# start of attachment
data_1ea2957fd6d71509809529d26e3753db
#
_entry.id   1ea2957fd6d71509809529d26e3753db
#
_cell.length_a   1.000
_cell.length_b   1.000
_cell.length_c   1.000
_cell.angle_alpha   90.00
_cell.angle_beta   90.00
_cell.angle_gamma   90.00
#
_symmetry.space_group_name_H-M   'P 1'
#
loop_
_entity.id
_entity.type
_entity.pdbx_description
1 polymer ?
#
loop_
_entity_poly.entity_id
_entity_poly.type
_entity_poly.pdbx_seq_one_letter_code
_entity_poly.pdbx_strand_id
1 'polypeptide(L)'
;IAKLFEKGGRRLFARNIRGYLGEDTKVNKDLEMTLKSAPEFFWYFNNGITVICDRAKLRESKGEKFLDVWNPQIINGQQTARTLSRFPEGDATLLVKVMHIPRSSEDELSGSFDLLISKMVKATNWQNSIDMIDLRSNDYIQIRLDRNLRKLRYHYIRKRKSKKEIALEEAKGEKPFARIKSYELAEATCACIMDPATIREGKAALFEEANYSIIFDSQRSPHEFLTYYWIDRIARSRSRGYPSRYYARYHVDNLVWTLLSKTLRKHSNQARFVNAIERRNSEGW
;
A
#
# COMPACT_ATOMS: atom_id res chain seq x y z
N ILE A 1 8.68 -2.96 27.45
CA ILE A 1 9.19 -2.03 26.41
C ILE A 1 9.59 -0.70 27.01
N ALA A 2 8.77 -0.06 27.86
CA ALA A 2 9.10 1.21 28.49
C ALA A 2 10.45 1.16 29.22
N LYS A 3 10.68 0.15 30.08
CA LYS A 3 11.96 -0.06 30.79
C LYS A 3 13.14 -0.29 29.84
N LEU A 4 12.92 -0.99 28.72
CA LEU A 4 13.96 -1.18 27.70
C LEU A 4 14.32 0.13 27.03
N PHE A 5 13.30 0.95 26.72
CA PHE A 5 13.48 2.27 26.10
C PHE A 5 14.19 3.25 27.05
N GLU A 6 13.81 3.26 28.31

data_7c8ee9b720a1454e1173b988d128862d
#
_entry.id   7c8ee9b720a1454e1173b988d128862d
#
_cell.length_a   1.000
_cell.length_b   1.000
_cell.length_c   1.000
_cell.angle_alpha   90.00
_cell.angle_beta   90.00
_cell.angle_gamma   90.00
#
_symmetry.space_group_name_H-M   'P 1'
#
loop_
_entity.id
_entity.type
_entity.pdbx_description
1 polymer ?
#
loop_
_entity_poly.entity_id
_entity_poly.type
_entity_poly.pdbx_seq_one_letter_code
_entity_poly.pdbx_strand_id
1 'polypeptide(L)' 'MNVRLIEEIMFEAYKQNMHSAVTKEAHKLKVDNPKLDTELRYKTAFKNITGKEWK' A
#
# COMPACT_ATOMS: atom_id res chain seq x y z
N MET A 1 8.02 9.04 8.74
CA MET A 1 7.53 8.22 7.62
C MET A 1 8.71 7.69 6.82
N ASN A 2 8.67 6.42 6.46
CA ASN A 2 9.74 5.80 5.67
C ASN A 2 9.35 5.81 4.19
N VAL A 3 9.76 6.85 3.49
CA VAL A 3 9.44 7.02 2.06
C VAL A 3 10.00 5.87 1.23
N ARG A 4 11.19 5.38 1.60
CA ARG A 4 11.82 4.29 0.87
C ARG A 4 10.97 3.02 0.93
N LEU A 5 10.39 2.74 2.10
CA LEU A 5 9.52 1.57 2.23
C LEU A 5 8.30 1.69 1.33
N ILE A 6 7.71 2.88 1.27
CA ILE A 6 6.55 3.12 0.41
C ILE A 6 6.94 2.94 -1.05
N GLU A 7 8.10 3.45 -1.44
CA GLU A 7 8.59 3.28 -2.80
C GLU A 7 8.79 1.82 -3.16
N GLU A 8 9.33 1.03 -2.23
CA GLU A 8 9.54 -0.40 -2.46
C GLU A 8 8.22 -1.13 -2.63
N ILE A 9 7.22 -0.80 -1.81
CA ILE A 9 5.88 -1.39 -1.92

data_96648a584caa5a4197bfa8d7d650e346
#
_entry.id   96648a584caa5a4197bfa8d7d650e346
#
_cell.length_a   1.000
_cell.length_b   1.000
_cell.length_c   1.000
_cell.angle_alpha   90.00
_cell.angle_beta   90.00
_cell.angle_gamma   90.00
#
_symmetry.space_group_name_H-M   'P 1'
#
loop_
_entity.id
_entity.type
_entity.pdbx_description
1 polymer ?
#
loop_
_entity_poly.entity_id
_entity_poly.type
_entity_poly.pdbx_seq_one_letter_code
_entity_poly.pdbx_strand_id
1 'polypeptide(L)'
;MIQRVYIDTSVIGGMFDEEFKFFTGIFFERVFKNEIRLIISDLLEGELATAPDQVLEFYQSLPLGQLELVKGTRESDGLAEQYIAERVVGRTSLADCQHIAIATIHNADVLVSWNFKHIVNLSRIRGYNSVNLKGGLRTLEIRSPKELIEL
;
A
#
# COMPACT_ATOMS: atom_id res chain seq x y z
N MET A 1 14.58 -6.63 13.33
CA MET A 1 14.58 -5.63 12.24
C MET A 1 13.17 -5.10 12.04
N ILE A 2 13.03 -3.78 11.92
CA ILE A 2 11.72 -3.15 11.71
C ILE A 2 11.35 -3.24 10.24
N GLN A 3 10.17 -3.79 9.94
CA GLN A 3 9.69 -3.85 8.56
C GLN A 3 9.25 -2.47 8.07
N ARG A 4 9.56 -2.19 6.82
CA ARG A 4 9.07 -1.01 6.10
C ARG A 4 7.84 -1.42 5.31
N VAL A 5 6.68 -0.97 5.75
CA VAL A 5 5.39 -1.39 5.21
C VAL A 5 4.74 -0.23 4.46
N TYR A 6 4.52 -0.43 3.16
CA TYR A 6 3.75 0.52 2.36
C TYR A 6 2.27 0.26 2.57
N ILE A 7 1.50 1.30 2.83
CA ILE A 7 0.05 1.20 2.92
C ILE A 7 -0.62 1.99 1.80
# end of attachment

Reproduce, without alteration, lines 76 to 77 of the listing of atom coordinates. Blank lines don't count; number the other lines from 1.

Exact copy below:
C MET A 1 8.71 7.69 6.82
N ASN A 2 8.67 6.42 6.46